Most keen flower arrangers end up by being collectors of some item related to the art. One can happily go on looking for the right kind offor ever. But there are other types of equipment which once you have used you will always want again and again, in as much variety as possible.
Obviously the first in importance are-holders, for unless the are going to stay exactly as we have placed them there is no point in spending time them in the first place. Quite the most versatile and cheapest holder is wire netting of If in. to 2 in. mesh. This is important, for the smaller mesh is nothing like so malleable and not only do we want to be able to push the netting down inside any kind of vessel, but we must also be certain that it will hold slender yet give way to a stouter stem should this have to be inserted in the crumpled mesh.
Sometimes it is possible to buy small, narrow rolls of netting, but if you have to buy a large roll it is a good plan to share it with several other Flower arrangers. The galvanised type is better than the plastic covered simply because it is not so thick. On the other hand, the covered wire will cause no damage to precious containers which must not be scratched. This wire tends to slip, even if the cut ends are hooked over the rim of the . It is best held in place with a few strips of transparent sticky tape passed over the wire and on to the outside of the container, just below the rim, where it will not show once the flowers have been arranged. It is convenient to keep the netting inside the container for which it has been cut once this has been emptied and cleaned. This saves time and patience.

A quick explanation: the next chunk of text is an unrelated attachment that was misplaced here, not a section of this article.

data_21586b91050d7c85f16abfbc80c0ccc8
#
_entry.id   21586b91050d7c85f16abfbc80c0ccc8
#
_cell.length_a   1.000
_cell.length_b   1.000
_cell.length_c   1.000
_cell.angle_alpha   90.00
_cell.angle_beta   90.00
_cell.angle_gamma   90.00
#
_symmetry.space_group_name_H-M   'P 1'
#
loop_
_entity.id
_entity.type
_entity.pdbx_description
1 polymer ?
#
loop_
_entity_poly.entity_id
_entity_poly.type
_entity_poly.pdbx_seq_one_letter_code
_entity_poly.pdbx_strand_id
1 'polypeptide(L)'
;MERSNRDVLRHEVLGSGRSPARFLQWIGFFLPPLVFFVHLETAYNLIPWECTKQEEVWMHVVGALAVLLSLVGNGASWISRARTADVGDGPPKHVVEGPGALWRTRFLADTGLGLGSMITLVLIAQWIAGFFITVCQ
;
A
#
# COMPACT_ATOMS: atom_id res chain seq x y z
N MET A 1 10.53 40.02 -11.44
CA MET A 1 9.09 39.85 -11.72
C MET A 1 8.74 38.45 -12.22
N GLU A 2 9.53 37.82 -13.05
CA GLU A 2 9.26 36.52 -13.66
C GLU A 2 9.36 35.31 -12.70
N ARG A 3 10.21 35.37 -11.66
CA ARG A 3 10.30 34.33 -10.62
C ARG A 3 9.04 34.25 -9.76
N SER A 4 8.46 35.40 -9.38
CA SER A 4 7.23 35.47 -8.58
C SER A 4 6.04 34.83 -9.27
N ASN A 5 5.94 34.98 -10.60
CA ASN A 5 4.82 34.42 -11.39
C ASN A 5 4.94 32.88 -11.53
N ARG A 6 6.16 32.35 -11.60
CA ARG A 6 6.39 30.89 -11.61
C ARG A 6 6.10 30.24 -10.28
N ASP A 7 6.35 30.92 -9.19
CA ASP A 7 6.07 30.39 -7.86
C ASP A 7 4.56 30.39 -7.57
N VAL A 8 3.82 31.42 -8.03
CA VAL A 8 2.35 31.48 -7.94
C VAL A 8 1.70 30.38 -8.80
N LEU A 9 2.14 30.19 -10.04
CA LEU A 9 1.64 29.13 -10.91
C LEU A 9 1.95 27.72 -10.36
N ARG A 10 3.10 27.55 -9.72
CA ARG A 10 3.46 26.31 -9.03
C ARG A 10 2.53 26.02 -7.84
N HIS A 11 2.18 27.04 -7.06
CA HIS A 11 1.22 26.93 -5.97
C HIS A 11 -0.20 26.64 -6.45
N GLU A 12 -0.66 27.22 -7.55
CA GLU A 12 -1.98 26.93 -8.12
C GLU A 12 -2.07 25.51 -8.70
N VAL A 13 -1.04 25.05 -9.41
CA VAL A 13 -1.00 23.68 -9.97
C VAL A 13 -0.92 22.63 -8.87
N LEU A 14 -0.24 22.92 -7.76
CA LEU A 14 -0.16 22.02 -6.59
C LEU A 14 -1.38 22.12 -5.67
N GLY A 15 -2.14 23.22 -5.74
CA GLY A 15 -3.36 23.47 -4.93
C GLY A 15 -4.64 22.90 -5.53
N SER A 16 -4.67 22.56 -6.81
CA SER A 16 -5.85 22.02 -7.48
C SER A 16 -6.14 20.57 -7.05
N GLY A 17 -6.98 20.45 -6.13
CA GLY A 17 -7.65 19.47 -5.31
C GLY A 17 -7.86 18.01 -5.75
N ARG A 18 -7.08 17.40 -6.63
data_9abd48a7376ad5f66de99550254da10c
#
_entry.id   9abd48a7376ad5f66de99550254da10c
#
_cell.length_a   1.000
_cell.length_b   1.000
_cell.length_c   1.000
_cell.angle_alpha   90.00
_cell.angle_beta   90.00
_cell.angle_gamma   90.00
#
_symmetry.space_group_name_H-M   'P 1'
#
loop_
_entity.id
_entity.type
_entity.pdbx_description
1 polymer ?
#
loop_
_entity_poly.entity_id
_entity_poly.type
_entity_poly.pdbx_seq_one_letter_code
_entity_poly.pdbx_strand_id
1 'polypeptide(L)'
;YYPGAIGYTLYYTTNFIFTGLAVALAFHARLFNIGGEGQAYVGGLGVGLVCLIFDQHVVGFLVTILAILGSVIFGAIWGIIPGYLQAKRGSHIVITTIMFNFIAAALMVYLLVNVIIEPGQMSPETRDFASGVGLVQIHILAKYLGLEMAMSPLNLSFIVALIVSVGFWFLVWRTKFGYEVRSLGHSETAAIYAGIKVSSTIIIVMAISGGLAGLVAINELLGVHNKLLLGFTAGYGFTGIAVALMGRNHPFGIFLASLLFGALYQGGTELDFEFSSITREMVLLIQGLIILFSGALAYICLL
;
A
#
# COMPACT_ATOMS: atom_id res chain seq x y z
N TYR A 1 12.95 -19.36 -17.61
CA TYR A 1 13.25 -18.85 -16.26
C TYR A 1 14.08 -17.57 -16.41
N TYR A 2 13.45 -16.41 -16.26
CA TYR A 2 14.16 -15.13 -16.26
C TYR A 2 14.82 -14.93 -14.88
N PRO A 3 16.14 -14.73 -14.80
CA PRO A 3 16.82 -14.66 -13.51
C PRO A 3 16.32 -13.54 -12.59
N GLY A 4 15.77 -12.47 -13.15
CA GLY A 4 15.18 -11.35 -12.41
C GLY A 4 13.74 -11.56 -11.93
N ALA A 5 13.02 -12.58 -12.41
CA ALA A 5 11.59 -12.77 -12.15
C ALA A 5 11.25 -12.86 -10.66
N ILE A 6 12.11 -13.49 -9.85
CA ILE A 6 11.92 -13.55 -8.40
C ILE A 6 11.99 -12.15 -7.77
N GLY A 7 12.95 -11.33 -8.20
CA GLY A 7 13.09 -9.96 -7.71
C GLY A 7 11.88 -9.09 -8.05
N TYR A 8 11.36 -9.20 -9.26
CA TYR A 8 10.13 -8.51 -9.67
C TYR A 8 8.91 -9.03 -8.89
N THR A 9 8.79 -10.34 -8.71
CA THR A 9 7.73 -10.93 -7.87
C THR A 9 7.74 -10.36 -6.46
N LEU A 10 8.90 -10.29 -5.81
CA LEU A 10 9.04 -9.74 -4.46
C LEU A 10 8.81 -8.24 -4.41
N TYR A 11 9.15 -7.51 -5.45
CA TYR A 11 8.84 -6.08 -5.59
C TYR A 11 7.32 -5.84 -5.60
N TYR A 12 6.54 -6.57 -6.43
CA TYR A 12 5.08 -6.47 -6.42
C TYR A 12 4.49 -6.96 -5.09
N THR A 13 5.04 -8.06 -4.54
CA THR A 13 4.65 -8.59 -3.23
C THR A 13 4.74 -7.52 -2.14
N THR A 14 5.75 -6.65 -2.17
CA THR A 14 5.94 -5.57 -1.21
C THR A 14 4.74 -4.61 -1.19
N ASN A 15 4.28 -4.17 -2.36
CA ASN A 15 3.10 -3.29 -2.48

When a tall, heavy branch of blossom or foliage is arranged you will sometimes find that the container is too light and is liable to tip over, even when water has been added. Whenmaterials of this kind I first half-fill the container with sand and rest the netting on this. Besides helping to adjust the balance this also aids arrangement, for the thick stem can be passed down through the netting and into the sand where it usually becomes well and truly anchored.